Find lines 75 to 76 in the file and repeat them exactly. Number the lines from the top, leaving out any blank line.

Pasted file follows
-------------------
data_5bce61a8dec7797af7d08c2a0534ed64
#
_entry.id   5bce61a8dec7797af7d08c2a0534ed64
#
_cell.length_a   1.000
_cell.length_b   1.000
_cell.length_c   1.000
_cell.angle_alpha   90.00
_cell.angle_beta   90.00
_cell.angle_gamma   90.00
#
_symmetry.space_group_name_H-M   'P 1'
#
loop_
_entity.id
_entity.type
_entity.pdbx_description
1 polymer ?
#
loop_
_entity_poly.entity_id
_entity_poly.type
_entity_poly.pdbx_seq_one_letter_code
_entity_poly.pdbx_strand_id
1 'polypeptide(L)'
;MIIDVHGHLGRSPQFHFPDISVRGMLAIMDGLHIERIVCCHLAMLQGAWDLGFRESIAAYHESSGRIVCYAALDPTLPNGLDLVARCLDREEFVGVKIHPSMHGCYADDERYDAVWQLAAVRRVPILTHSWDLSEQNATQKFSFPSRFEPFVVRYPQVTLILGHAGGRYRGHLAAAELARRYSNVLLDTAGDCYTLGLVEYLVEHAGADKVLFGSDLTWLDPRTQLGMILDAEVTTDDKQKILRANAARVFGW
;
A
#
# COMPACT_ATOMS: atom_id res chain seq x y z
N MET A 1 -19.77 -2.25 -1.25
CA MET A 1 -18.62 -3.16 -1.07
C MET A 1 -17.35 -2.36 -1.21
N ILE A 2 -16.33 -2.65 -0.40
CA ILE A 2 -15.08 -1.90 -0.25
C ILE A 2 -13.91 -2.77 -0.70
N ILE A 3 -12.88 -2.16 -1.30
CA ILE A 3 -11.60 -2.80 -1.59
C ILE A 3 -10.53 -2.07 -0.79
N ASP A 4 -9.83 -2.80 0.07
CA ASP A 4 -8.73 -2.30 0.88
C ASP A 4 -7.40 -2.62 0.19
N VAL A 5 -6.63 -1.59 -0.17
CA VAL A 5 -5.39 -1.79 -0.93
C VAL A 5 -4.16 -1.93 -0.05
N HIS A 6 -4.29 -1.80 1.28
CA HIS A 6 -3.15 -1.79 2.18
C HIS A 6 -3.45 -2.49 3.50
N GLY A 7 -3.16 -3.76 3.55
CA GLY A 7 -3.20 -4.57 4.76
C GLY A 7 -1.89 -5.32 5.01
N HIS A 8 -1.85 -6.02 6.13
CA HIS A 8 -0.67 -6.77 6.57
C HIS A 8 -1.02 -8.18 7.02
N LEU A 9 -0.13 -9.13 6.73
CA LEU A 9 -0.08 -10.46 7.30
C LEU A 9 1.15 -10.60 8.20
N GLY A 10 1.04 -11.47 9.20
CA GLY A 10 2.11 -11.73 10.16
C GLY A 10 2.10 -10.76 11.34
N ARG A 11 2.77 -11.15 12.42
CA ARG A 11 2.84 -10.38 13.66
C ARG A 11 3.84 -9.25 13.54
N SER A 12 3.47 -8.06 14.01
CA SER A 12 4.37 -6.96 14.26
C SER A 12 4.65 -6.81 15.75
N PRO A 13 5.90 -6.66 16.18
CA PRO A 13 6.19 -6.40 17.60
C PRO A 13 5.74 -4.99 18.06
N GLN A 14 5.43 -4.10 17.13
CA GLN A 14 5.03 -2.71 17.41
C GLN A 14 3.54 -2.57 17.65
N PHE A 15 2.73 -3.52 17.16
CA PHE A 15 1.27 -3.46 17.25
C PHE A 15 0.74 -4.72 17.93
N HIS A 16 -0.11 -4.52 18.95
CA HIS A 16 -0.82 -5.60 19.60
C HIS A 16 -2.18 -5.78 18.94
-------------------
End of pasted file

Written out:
C PHE A 15 0.74 -4.72 17.93
N HIS A 16 -0.11 -4.52 18.95